- Associated Press - Wednesday, January 22, 2014

BILLINGS, Mont. (AP) - They have all kinds of books for X’s and O’s.

And there are just as many filled with motivational sayings.

But there are no books, no clinics for coaches on how to deal with knee-buckling tragedy.

Gregg Wasson got the call at 12:21 a.m.

“I was in bed,” said the Harlowton-Ryegate girls basketball coach of that Sunday, Jan. 12, that turned into Monday, Jan. 13.

“It’s a shock. You don’t want to believe it. Your heart just sinks.”

Social media had been chirping earlier in the evening but nobody wanted to accept the news that was circulating around tight-knit communities.

Dusty Taber, a 17-year-old senior at Harlowton High School, died in a car wreck around 6 p.m. that evening. The accident occurred in Hill County on U.S. Highway 87 near Box Elder.

Taber was a high-energy point guard for the Engineers, a three-year starter, a top student and a leader on and off the court. She was also a five-event qualifier for the Class C state track and field meet.

Taber had a little extra motivation her final year, after missing most of last basketball season because of a knee injury.

“She was a competitor,” Wasson said. “Dusty was mentally tough, a quality person. She always brought that desire to be the best she could be and would do anything to reach that goal.

“Just a really neat kid.”

After hanging up the phone, Wasson called school superintendent Andy Begger and assistant coach Allison Jones to let them know what they would be dealing with.

He then had to tell his daughter Makenzie, Taber’s teammate and classmate, the news. Makenzie Wasson, Kylie Mahana and Taber had played basketball together since fourth grade.

“I had to get Makenzie and tell her. That was tough,” said the father. “I can’t imagine what it’s like to lose a child. No parent should ever have to go through that.

“It was a long, tough night.”

Even though there was no school that Monday, officials opened the doors to the students. About half the student body showed up, just to be together and share.

Many of the basketball players made their way to the Wasson house later that night. “Most of the kids didn’t want to be alone,” Wasson said. “Monday was a long, tough day.”

The players shared Dusty stories, some bringing laughter, some bringing tears.

The Engineers were 8-0 and hitting their stride after beating Park City and Roberts that weekend. The heady Taber - “She always knew where everybody was supposed to be,” said Wasson - had 14 points against Park City and 10 against Roberts.

“She just had that intensity and leadership,” the coach added. “Everybody looked to her on every play. Dusty knew our system and knew who needed to be where on the court.”

The team met on Tuesday.

And the coach who scripted plays and made adjustments during frantic timeouts was searching for the right words.

“You think about what you’re going to say to the kids,” admitted Wasson. “You’ve got to be extremely careful with what you say. Each individual kid handles it differently.”

So the coaches and players talked that afternoon.

“We didn’t practice at all,” Wasson said.

They mostly discussed how they would honor Taber.

The team purchased warm-up tops and came up with the inscription, “She lived it, she loved it, so we play it,” memorializing one of their senior captains. The players, and Harlowton-Ryegate boys players too, also wrote their own tributes to Taber with her No. 42 or her initials on their playing shoes.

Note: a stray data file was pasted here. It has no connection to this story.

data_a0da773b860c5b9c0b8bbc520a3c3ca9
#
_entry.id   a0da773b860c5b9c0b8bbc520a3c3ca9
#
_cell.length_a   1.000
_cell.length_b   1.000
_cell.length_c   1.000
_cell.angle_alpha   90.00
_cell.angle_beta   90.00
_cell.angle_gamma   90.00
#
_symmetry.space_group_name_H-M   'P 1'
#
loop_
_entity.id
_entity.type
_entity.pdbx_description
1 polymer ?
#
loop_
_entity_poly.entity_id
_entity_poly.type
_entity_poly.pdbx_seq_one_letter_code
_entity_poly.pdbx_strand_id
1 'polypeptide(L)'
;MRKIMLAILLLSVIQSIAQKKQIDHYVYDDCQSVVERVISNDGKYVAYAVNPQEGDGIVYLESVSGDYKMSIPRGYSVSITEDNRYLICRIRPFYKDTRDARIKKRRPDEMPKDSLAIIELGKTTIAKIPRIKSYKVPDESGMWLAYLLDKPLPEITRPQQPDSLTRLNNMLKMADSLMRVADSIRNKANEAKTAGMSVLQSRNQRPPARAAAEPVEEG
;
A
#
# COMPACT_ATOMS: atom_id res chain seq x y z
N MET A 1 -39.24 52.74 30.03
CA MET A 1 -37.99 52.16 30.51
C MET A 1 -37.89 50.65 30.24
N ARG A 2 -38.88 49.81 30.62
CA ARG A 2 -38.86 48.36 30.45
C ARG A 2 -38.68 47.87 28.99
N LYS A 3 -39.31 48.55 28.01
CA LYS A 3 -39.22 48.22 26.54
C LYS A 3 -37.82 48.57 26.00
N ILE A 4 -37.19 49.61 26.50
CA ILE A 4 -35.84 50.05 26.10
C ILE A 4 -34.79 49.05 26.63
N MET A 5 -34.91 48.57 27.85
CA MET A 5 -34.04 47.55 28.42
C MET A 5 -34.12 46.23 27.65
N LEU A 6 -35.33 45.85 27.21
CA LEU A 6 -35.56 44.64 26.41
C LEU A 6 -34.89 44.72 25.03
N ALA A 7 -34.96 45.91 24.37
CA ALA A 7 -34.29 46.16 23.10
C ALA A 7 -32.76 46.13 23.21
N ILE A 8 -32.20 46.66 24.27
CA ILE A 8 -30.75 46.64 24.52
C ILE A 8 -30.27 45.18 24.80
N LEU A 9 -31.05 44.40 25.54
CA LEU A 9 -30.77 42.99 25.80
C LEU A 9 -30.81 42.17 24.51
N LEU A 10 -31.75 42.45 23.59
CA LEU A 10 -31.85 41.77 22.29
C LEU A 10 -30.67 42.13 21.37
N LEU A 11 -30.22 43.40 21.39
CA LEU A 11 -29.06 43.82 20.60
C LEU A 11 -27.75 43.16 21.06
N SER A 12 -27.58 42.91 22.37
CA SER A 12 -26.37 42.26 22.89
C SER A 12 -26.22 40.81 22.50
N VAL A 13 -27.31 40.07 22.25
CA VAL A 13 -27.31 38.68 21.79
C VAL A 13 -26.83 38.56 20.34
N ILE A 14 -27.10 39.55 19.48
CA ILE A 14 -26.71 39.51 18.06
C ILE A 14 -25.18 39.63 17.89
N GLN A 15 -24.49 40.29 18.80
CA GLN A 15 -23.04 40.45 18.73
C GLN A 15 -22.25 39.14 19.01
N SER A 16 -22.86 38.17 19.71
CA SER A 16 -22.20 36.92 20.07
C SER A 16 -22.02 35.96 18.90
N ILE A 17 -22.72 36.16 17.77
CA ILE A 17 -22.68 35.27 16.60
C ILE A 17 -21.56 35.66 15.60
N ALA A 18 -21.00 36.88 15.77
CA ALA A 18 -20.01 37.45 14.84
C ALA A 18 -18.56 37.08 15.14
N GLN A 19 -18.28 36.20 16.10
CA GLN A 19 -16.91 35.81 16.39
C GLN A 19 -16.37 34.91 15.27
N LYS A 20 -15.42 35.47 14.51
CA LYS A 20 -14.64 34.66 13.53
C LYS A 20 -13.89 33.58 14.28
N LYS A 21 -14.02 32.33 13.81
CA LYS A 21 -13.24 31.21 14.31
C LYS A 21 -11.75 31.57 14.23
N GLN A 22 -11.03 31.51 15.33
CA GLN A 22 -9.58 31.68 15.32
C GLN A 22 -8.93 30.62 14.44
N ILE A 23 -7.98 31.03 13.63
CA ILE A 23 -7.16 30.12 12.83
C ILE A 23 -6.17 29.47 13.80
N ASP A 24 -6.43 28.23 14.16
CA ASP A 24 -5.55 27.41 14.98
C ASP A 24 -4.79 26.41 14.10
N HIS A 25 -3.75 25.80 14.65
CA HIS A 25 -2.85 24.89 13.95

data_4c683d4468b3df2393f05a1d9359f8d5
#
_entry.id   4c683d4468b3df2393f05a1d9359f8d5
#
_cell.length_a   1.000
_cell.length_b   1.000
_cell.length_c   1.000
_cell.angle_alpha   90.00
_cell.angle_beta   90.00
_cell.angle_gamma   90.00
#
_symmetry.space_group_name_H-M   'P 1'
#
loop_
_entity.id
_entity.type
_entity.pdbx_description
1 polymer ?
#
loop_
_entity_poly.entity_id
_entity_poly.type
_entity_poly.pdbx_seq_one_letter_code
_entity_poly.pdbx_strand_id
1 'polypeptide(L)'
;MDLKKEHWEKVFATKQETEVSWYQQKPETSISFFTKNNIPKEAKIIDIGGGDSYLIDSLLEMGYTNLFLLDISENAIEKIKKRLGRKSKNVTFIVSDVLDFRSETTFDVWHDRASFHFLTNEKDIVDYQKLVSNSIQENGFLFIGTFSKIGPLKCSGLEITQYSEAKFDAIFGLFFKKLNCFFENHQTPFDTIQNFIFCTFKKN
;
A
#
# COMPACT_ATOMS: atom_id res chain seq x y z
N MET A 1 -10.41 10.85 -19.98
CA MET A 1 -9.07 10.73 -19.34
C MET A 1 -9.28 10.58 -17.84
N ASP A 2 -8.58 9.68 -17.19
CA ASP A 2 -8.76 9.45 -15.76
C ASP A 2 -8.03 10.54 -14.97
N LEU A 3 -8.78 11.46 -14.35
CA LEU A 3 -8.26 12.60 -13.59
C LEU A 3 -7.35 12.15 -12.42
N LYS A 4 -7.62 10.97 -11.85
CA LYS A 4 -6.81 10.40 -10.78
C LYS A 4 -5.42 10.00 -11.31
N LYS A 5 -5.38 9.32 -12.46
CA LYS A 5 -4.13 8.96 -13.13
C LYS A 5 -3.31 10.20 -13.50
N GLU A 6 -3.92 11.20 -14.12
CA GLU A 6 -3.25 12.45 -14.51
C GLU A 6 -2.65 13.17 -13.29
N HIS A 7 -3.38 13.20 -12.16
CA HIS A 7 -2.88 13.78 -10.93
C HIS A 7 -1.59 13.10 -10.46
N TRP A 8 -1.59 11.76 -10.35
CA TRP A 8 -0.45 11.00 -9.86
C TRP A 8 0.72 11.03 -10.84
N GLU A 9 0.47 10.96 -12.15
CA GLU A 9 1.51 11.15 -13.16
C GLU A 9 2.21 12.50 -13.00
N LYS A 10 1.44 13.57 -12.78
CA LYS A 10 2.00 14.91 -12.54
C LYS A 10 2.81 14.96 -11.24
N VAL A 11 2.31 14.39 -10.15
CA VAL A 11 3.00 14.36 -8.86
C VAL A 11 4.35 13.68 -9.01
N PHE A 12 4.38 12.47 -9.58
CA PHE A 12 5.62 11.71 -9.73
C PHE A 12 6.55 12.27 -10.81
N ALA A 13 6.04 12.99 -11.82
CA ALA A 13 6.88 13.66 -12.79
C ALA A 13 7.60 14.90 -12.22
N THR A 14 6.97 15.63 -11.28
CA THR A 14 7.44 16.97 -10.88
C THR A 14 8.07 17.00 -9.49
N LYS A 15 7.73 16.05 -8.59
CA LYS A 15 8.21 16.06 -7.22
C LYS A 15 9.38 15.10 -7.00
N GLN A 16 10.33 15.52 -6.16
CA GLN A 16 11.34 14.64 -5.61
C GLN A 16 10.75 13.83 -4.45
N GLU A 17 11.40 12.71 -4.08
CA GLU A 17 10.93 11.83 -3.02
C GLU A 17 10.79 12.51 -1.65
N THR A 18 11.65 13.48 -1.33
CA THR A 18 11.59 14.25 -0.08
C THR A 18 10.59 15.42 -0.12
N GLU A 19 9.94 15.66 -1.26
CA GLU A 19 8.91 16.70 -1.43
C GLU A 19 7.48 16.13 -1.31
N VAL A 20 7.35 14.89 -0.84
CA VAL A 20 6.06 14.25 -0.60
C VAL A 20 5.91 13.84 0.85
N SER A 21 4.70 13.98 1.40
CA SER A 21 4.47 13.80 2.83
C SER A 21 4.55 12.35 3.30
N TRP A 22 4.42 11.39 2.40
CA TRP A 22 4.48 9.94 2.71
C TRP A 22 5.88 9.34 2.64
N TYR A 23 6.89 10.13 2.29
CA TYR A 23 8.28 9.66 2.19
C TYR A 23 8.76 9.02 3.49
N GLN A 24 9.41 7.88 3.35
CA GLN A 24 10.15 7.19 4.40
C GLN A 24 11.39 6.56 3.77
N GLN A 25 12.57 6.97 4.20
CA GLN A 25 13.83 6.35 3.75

There had been discussion about postponing that week’s games against Fromberg and Custer-Hysham. But the players and coaches agreed that’s not what the competitive Taber would have wanted.

“She probably would have been mad if we didn’t play,” said Wasson.

To get the Harlowton gymnasium ready for Taber’s funeral service on Sunday, Fromberg agreed to move Saturday’s scheduled game to Thursday.

After a somber practice Wednesday, the Engineers beat Fromberg 68-20 the next night.

“It was nice to play Thursday,” Wasson said. “We needed that game. The court, at least for a while, was a sanctuary for us.

“We needed to do something else to do besides being sad.”

The Engineers played against Custer-Hysham on Friday.

The sadness that enveloped the team started to show during the 170-mile trip to Hysham.

“That bus trip was tough,” said Wasson. “It was an emotional up-and-down week. I was surprised how difficult Friday was. When we got on the court, we were focused. That was good.”

The Engineers won, 62-40.

“We can’t say enough about the schools - Fromberg, Custer and Hysham - and the communities were tremendous to us. We truly appreciate that,” Wasson added.

And Taber was missed. Not just for her play on the court, but her leadership off it.

“It’s all tough,” acknowledged the coach. “The players have their own routines before games, maybe handshakes or chest bumps. It’s those little things.

“Everything is a first for us. The first practice without her. The first game without her. It’s a matter of getting through all those firsts.”

With eight games remaining in the regular season, Wasson and his staff will have to shuffle some personnel to fill the large void.

“You take the caliber of a player like Dusty, you just don’t replace her,” he said. “She handled things on the court for us. There will be an adjustment period the next three, four weeks.

“I’m sure we’ll be moving two steps forward and one step back as we go through this.”

Taber’s service was Sunday.

This week, there are games at Plenty Coups and at Broadview-Lavina.

And in each game, Taber will be listed in the scorebook.

Forever 42.

___

Information from: The Billings Gazette, http://www.billingsgazette.com

LOAD COMMENTS ()

 

Click to Read More

Click to Hide